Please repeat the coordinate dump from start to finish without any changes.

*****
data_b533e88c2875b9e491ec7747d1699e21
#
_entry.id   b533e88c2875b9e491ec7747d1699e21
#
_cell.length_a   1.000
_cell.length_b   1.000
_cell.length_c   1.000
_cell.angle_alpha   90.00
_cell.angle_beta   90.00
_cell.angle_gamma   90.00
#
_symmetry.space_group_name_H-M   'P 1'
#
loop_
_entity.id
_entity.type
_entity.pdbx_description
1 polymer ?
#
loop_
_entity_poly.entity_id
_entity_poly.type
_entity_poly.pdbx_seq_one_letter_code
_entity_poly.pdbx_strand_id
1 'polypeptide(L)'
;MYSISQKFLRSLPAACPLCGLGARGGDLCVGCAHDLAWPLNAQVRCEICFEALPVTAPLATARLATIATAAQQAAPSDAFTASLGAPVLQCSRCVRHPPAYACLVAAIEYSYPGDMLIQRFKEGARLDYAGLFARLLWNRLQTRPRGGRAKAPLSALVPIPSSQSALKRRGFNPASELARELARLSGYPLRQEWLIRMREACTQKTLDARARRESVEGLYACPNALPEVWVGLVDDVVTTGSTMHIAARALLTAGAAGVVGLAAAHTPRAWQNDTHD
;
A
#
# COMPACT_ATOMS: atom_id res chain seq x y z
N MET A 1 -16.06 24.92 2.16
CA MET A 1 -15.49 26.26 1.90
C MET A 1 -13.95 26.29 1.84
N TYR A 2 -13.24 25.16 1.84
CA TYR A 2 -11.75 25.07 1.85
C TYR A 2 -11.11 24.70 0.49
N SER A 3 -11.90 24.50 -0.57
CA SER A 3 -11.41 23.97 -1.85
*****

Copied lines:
data_b533e88c2875b9e491ec7747d1699e21
#
_entry.id   b533e88c2875b9e491ec7747d1699e21
#
_cell.length_a   1.000
_cell.length_b   1.000
_cell.length_c   1.000
_cell.angle_alpha   90.00
_cell.angle_beta   90.00
_cell.angle_gamma   90.00
#
_symmetry.space_group_name_H-M   'P 1'
#
loop_
_entity.id
_entity.type
_entity.pdbx_description
1 polymer ?
#
loop_
_entity_poly.entity_id
_entity_poly.type
_entity_poly.pdbx_seq_one_letter_code
_entity_poly.pdbx_strand_id
1 'polypeptide(L)'
;MYSISQKFLRSLPAACPLCGLGARGGDLCVGCAHDLAWPLNAQVRCEICFEALPVTAPLATARLATIATAAQQAAPSDAFTASLGAPVLQCSRCVRHPPAYACLVAAIEYSYPGDMLIQRFKEGARLDYAGLFARLLWNRLQTRPRGGRAKAPLSALVPIPSSQSALKRRGFNPASELARELARLSGYPLRQEWLIRMREACTQKTLDARARRESVEGLYACPNALPEVWVGLVDDVVTTGSTMHIAARALLTAGAAGVVGLAAAHTPRAWQNDTHD
;
A
#
# COMPACT_ATOMS: atom_id res chain seq x y z
N MET A 1 -16.06 24.92 2.16
CA MET A 1 -15.49 26.26 1.90
C MET A 1 -13.95 26.29 1.84
N TYR A 2 -13.24 25.16 1.84
CA TYR A 2 -11.75 25.07 1.85
C TYR A 2 -11.11 24.70 0.49
N SER A 3 -11.90 24.50 -0.57
CA SER A 3 -11.41 23.97 -1.85